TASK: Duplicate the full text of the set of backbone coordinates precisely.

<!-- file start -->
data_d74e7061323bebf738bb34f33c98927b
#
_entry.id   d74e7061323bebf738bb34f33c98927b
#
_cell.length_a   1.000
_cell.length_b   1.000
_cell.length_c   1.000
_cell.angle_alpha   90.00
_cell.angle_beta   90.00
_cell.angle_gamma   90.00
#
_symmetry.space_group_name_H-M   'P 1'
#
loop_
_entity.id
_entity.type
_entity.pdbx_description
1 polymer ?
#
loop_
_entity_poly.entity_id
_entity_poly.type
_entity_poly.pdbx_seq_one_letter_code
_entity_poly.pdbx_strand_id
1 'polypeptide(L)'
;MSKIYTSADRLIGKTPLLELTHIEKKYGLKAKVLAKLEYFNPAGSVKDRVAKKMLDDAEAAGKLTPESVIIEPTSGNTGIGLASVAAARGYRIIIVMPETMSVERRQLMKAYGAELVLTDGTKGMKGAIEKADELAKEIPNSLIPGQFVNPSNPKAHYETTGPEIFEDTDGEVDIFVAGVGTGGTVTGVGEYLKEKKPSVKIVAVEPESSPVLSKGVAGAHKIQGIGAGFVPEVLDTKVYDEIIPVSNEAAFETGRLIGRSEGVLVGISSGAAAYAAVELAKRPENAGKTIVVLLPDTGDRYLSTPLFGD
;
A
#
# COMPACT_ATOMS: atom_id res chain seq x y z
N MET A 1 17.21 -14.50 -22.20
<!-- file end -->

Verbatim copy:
data_d74e7061323bebf738bb34f33c98927b
#
_entry.id   d74e7061323bebf738bb34f33c98927b
#
_cell.length_a   1.000
_cell.length_b   1.000
_cell.length_c   1.000
_cell.angle_alpha   90.00
_cell.angle_beta   90.00
_cell.angle_gamma   90.00
#
_symmetry.space_group_name_H-M   'P 1'
#
loop_
_entity.id
_entity.type
_entity.pdbx_description
1 polymer ?
#
loop_
_entity_poly.entity_id
_entity_poly.type
_entity_poly.pdbx_seq_one_letter_code
_entity_poly.pdbx_strand_id
1 'polypeptide(L)'
;MSKIYTSADRLIGKTPLLELTHIEKKYGLKAKVLAKLEYFNPAGSVKDRVAKKMLDDAEAAGKLTPESVIIEPTSGNTGIGLASVAAARGYRIIIVMPETMSVERRQLMKAYGAELVLTDGTKGMKGAIEKADELAKEIPNSLIPGQFVNPSNPKAHYETTGPEIFEDTDGEVDIFVAGVGTGGTVTGVGEYLKEKKPSVKIVAVEPESSPVLSKGVAGAHKIQGIGAGFVPEVLDTKVYDEIIPVSNEAAFETGRLIGRSEGVLVGISSGAAAYAAVELAKRPENAGKTIVVLLPDTGDRYLSTPLFGD
;
A
#
# COMPACT_ATOMS: atom_id res chain seq x y z
N MET A 1 17.21 -14.50 -22.20